School leaders plan to continue to strengthen the inclusion of aspects of te ao Māori in the school curriculum and to build the school’s partnership with whānau. They are making good use of the Ministry of Education publication, Tātaiako: Cultural Competencies for Teachers of Māori Learners, to build teacher capacity to teach Māori students.

4. Sustainable Performance

How well placed is the school to sustain and improve its performance?

The school is very well placed to sustain and improve its performance because constant self review ensures that school operations are supporting student learning. Student achievement information is used by all school personnel to monitor the effectiveness of the curriculum and its delivery.

School leaders plan strategically for improvement. The principal keeps the board well informed about progress towards school goals and targets. Trustees govern the school well and are clear about their roles and responsibilities. They are focused on student learning and take a keen interest in student achievement trends and patterns.

The school and the community have a positive relationship. Parents are kept well informed about what is happening at school and are regularly consulted to ensure they have a voice in the direction of the school.

Teachers are well supported to stay current with developments in education and to improve their teaching practice. Performance management systems encourage teachers to be reflective. Appraisal is linked to student achievement.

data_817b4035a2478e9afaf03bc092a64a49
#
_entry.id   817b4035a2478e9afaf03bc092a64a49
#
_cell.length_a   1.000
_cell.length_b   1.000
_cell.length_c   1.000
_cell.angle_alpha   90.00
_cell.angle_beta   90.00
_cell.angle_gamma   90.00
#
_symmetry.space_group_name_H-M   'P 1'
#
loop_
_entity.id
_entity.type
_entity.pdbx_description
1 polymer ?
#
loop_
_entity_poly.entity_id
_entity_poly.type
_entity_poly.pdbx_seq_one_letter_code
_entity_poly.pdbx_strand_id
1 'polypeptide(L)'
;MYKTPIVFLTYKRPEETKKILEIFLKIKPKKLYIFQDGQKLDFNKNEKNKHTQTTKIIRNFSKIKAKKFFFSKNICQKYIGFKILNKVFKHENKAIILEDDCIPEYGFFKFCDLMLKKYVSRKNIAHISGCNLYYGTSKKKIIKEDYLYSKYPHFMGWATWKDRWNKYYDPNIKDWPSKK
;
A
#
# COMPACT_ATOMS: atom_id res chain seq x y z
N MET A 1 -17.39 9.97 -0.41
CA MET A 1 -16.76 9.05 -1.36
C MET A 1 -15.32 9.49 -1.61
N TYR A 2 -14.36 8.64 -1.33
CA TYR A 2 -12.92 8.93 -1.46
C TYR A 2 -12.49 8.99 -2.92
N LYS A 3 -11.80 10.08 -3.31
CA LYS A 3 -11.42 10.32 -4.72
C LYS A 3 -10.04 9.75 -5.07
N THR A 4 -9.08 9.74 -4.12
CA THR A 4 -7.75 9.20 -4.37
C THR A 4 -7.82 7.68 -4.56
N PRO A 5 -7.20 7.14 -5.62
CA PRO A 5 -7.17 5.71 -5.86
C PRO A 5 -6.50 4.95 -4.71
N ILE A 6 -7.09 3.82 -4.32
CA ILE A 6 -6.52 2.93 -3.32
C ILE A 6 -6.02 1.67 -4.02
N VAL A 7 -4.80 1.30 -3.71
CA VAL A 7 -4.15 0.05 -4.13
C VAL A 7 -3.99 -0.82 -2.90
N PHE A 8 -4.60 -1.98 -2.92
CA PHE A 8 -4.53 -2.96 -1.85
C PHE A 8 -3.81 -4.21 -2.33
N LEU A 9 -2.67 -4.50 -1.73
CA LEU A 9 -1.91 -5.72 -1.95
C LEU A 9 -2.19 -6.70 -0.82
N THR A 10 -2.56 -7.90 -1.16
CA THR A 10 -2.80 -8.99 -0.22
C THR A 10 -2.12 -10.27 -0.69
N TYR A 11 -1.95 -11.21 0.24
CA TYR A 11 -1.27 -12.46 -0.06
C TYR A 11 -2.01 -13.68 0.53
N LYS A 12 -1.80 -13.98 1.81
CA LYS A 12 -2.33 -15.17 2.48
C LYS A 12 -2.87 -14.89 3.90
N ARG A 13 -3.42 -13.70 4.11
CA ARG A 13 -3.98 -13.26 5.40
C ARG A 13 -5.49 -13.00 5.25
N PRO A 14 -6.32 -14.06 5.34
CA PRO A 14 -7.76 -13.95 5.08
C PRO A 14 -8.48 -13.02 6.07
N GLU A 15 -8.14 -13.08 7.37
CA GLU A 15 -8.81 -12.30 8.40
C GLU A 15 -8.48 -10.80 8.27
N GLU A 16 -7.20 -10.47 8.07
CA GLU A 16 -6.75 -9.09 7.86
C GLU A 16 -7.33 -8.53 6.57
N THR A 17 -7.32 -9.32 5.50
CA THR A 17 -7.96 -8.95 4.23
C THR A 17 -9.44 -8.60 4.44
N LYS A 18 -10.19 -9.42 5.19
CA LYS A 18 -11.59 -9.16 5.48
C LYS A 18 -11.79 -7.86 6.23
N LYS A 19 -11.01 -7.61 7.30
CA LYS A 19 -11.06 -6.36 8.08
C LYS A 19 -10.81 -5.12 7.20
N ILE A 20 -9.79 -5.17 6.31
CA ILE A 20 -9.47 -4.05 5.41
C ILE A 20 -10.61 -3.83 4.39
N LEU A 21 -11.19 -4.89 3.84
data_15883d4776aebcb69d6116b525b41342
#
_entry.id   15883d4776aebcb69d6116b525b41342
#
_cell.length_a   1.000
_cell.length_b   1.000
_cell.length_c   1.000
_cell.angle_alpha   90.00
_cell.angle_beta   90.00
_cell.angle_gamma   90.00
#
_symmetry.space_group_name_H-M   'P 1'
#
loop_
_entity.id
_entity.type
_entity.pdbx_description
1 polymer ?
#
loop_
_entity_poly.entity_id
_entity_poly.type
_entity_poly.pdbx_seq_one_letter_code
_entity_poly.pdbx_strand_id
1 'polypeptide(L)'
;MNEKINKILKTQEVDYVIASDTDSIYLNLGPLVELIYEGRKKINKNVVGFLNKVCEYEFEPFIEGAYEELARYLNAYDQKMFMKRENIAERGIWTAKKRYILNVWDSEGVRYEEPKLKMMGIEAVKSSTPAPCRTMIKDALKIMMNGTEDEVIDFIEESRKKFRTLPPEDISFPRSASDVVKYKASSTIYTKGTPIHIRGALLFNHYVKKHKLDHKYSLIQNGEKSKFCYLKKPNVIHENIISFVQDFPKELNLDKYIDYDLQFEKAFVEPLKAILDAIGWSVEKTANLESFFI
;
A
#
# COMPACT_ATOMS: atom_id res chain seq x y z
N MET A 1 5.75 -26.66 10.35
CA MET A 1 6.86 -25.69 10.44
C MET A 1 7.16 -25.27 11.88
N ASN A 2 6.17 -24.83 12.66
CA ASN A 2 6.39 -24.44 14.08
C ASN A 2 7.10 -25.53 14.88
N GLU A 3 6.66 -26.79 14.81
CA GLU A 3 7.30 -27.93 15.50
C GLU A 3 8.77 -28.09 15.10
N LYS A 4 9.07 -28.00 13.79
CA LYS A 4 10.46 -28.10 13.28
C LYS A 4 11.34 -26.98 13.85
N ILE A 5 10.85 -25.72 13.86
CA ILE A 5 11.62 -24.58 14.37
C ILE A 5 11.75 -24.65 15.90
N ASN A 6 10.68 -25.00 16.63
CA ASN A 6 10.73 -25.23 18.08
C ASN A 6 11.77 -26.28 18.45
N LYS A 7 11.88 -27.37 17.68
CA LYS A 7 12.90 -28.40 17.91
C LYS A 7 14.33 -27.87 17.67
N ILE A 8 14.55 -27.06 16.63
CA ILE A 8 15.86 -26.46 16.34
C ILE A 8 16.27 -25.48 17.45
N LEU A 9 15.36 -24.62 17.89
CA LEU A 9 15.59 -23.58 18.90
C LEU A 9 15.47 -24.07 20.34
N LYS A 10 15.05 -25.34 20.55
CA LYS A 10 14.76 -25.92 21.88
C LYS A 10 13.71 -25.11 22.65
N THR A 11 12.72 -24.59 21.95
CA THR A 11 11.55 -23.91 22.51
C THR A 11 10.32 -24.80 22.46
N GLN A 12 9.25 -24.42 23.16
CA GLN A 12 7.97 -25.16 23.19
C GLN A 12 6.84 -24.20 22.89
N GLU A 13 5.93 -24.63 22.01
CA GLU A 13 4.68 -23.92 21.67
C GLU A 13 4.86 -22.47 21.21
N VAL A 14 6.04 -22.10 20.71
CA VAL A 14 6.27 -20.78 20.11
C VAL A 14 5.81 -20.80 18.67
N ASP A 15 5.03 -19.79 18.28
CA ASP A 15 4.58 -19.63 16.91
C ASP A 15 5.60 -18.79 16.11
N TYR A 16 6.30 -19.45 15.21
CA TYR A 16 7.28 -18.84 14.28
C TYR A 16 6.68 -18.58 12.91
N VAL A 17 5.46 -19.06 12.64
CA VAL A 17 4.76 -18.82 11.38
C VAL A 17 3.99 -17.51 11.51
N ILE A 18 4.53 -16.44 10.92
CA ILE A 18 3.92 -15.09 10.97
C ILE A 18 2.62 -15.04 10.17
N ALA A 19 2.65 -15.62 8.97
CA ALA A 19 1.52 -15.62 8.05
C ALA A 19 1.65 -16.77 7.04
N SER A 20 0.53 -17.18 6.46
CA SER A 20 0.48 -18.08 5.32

Professional development is linked to the school’s plans and goals and is often aimed towards meeting achievement targets. Skilled teacher aides sometimes take part in professional development that helps them to work successfully with the students they support.

ERO and school leaders agreed that it would useful to develop a self-review framework and document the processes used when conducting self reviews.

Board assurance on legal requirements

Before the review, the board of trustees and principal of the school completed the ERO Board Assurance Statement and Self-Audit Checklists. In these documents they attested that they had taken all reasonable steps to meet their legislative obligations related to:

  • board administration
  • curriculum
  • management of health, safety and welfare
  • personnel management
  • financial management
  • asset management.

During the review, ERO checked the following items because they have a potentially high impact on student achievement:

  • emotional safety of students (including prevention of bullying and sexual harassment)
  • physical safety of students
  • teacher registration
  • processes for appointing staff
  • stand-downs, suspensions, expulsions and exclusions
  • attendance.

Conclusion

Woodlands Park School has continued to use self review to ensure that the school promotes student learning and well-being. The school is capably led and governed. The school works in partnership with parents and whānau to provide students with a broad and relevant curriculum that promotes learning in all aspects of the New Zealand Curriculum.

ERO is likely to carry out the next review in four-to-five years.

Dale Bailey Deputy Chief Review Officer Northern

15 May 2015

About the School

Location

Titirangi, Auckland

Ministry of Education profile number

1578

School type

Contributing (Years 1 to 6)

School roll

385

Gender composition

Girls 51%

Boys 49%

Ethnic composition

Māori

NZ European/Pākehā

British/Irish

Pacific

other ethnicities

5%

78%

3%

1%

13%

Review team on site

March 2015

Date of this report

15 May 2015

Most recent ERO report(s)

Education Review

Education Review

Education Review

January 2011

December 2007

June 2004